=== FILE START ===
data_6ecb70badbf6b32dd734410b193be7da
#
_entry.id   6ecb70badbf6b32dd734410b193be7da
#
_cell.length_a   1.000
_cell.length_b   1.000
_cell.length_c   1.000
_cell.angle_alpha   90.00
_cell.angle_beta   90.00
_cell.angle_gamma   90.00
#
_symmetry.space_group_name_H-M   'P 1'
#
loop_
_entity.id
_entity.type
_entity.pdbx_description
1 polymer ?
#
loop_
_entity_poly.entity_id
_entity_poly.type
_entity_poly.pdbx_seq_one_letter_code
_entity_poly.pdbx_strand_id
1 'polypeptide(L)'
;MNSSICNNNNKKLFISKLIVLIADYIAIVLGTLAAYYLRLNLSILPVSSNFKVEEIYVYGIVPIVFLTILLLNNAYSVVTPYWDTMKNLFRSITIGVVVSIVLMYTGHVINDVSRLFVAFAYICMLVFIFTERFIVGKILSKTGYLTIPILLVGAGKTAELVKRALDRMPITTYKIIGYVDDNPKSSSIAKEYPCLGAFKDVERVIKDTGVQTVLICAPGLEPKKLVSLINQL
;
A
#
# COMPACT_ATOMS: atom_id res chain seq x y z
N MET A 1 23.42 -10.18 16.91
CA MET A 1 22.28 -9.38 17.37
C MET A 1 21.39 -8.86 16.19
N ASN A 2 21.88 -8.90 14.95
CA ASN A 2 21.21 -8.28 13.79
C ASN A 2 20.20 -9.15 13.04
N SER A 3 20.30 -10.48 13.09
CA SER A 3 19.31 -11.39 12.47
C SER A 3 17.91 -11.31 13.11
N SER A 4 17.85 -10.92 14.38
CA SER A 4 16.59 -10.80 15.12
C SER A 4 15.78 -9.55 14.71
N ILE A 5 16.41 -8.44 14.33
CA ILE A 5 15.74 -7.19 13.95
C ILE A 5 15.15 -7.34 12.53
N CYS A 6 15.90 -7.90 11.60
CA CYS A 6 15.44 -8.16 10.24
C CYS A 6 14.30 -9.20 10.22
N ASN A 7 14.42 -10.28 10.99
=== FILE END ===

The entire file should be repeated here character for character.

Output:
data_6ecb70badbf6b32dd734410b193be7da
#
_entry.id   6ecb70badbf6b32dd734410b193be7da
#
_cell.length_a   1.000
_cell.length_b   1.000
_cell.length_c   1.000
_cell.angle_alpha   90.00
_cell.angle_beta   90.00
_cell.angle_gamma   90.00
#
_symmetry.space_group_name_H-M   'P 1'
#
loop_
_entity.id
_entity.type
_entity.pdbx_description
1 polymer ?
#
loop_
_entity_poly.entity_id
_entity_poly.type
_entity_poly.pdbx_seq_one_letter_code
_entity_poly.pdbx_strand_id
1 'polypeptide(L)'
;MNSSICNNNNKKLFISKLIVLIADYIAIVLGTLAAYYLRLNLSILPVSSNFKVEEIYVYGIVPIVFLTILLLNNAYSVVTPYWDTMKNLFRSITIGVVVSIVLMYTGHVINDVSRLFVAFAYICMLVFIFTERFIVGKILSKTGYLTIPILLVGAGKTAELVKRALDRMPITTYKIIGYVDDNPKSSSIAKEYPCLGAFKDVERVIKDTGVQTVLICAPGLEPKKLVSLINQL
;
A
#
# COMPACT_ATOMS: atom_id res chain seq x y z
N MET A 1 23.42 -10.18 16.91
CA MET A 1 22.28 -9.38 17.37
C MET A 1 21.39 -8.86 16.19
N ASN A 2 21.88 -8.90 14.95
CA ASN A 2 21.21 -8.28 13.79
C ASN A 2 20.20 -9.15 13.04
N SER A 3 20.30 -10.48 13.09
CA SER A 3 19.31 -11.39 12.47
C SER A 3 17.91 -11.31 13.11
N SER A 4 17.85 -10.92 14.38
CA SER A 4 16.59 -10.80 15.12
C SER A 4 15.78 -9.55 14.71
N ILE A 5 16.41 -8.44 14.33
CA ILE A 5 15.74 -7.19 13.95
C ILE A 5 15.15 -7.34 12.53
N CYS A 6 15.90 -7.90 11.60
CA CYS A 6 15.44 -8.16 10.24
C CYS A 6 14.30 -9.20 10.22
N ASN A 7 14.42 -10.28 10.99